The Essence of Hinduism by Indranil Barat

Hinduism, like every other religion in the world is based on stories, which has propagated through ages and has embedded itself into the minds and souls of people as beliefs. After thousands of years of interpretations, corrections, and the world’s inability and indifference to preserve ancient knowledge in its truest form has led religion to be limited to a farrago of customs and prohibitions, and become more of a subject of interpretation than a subject of introspection.

Like an age old banyan tree, which has lost its main trunk ages ago and is now dependent solely on its aerial roots, world religions too are confined to the beliefs of their followers, the stories that they know, the hearsays, and have lost its genesis somewhere in translation. In the midst of this smog of ignorance, we might be so far away from truth that the religion we claim to follow might not even have the slightest of resemblance to what that religion originally stood for.

The very idea of religion, its existence depends on its ability to culminate itself into the minds of the people to such a level that what matters is only the identity the religion provides you with, not what it stands for or believes in. Kind of like a brand. This is where religion, from being a guidance to the bewildered transforms into a unit of categorization, differentiation and segregation.

Coming back to Hinduism, the origin of the present practicing form of this religion is quite difficult to explain. Unlike Islam or Christianity, Hinduism can’t be traced back to a certain person, or a curtain cult or even a certain specific time period. This religion is an amalgamation of many beliefs, many faiths and is not adhering to a strict set of norms or rituals. We believe in Gods in their truest forms such as Shiva and Vishnu and their incarnated forms entangled in worldly lives such as Hanuman and Rama. We believe in women conquering evil men, and we also believe in the undying faith of a woman over her husband that he will free her from the clutches of evil one day. We believe tyag (detachment) and also in samsara (attachment). Hinduism is unchained, unbound and liberating.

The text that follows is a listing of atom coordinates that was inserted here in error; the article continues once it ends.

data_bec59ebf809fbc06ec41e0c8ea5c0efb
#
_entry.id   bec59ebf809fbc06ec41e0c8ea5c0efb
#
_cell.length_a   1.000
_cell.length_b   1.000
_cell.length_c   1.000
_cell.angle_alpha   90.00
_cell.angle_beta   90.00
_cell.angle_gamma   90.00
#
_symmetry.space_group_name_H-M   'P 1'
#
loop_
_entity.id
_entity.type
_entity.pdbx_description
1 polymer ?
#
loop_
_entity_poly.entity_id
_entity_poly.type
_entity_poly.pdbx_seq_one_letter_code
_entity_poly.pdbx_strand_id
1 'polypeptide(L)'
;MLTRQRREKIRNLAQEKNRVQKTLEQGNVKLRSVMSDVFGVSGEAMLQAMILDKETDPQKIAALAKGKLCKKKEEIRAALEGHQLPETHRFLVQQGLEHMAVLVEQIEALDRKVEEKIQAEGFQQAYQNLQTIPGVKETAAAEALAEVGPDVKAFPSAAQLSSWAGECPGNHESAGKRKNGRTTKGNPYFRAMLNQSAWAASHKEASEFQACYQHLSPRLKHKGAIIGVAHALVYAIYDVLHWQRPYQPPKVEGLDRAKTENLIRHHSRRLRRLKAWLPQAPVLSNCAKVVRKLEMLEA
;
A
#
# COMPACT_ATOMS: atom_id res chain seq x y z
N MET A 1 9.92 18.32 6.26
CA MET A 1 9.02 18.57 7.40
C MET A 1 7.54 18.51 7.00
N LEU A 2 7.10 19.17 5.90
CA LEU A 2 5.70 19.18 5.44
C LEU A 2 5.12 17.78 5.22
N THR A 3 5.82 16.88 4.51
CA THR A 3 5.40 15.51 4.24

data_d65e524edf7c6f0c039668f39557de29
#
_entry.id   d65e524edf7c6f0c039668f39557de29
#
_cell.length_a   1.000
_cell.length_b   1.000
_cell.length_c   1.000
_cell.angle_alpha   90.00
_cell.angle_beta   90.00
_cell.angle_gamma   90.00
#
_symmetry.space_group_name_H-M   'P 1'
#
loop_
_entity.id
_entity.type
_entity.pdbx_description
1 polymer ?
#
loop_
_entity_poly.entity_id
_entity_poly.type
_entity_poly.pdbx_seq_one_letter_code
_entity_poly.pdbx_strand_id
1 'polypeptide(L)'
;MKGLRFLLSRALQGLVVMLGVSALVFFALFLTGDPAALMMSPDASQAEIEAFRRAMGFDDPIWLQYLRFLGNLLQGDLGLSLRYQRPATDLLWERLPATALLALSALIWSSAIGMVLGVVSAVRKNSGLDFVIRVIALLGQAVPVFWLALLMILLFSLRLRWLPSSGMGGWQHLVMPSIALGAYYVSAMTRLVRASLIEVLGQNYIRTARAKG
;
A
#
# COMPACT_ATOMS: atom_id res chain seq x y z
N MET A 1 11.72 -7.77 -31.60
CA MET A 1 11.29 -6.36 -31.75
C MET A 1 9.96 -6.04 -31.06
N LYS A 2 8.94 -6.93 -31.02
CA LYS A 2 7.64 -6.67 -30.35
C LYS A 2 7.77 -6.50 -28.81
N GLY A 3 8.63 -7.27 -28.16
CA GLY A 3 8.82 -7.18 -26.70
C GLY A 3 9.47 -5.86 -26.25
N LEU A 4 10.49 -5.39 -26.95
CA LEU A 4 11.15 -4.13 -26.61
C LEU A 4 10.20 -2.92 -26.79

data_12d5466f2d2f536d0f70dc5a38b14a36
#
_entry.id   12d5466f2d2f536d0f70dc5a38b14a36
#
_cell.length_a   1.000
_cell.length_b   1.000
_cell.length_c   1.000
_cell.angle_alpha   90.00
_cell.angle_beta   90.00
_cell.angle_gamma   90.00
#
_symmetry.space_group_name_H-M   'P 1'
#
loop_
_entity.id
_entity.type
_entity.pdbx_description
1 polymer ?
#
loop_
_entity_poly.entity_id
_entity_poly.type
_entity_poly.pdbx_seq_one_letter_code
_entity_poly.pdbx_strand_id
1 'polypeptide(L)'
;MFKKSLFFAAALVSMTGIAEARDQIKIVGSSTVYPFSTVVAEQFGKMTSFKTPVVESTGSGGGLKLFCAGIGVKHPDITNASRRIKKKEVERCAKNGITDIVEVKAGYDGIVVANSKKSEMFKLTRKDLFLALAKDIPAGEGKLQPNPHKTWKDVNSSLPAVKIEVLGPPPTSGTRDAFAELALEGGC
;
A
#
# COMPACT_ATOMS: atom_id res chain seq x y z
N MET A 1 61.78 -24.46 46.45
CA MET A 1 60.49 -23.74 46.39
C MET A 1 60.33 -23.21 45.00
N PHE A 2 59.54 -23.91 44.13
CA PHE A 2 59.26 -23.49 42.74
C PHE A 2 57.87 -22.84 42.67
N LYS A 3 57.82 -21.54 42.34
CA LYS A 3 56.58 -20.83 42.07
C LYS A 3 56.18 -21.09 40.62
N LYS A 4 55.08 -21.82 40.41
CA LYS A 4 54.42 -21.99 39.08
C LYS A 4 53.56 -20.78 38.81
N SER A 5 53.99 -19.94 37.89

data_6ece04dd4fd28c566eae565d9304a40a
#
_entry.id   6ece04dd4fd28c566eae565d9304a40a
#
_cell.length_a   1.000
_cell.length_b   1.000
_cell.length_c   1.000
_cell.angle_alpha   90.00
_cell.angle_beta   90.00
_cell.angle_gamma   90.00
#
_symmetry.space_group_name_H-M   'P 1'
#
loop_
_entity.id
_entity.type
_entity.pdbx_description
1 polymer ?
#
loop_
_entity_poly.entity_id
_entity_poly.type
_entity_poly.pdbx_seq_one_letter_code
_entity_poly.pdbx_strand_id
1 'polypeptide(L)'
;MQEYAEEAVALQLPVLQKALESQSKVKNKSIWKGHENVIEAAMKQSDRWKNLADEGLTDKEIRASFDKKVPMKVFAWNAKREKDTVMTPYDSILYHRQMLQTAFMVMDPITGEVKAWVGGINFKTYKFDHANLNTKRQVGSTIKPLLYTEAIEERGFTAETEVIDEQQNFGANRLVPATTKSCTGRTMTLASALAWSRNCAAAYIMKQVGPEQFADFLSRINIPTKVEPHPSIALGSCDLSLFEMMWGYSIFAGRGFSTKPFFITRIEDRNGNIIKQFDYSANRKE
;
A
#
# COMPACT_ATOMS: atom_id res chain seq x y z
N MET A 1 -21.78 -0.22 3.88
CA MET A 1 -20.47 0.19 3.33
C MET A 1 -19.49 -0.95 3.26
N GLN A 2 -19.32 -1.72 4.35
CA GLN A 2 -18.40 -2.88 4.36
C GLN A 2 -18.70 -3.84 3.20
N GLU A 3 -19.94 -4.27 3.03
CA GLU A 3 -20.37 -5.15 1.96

The essence of Hinduism is best captured through the story of Maryada Purushottam Ram seeking Devi Durga’s blessing before his battle against Ravana by worshipping her in Sharad (Autumn), instead of the customary Basant (Spring). This untimed invocation of the devi is called “Akalbodhan”, and it became the most widely accepted practice among Hindus since then. This story exquisitely represents the values of Hinduism, where a King who is a living representation of an ideal man worships a Devi in order to seek her blessing that too when it’s not the right time of year to invoke her. There is also the story of Prahlad who proved that God is omnipresent when Lord Vishnu’s avatār Narasimha emerged from within a stone pillar when his father Hiranyakashipu questioned his son Prahlad’s faith.

These stories not only captures the fundamental ideas that our religion is based upon but also proves that most of the customs that we strictly follow today are absurd and meaningless and they have absolutely no association with the fundamental idea of Hinduism. With a history of about 4000 years and more, Hinduism has been a religion of religions. We have shared and borrowed customs, modes and mannerisms from other religions, most significantly Buddhism. Many customs that we still follow today were created by men from affluent castes to remain significant to the system of religion & place them at a superior position in the society. Many rituals are derived and are just more of a tradition than having any religious significance.page1image30792page1image30952page1image31112

Religion is marketable, it has a price, and it has sellers and buyers. Probably the biggest industry in the world, religion is thriving and how. Like every other product, it starts with a need, a problem, a demand, and just like a product, that need, that problem and that demand is marketed by provoking people’s insecurities, fears and greed. This seed of desire evolves into a plant which starts infesting the one who’s affected and religion provides the infested with a quick fix to his problems, all problems. This however, is not my religion, neither it’s yours. It is an adulteration, pollution, an impurity, created by men only to feed off the ignorance of other man through fear and hope, as they have been doing it for centuries. Amidst the scams, the fraud, all you have to do is try visualizing your religion the way you want to visualize it, believe it and there is no better way to reach the one you believe in.

Lord Rama won the war in the end.
His “Akalbodhan”, was all faith, and nothing else was required, apart from 108 Lotuses.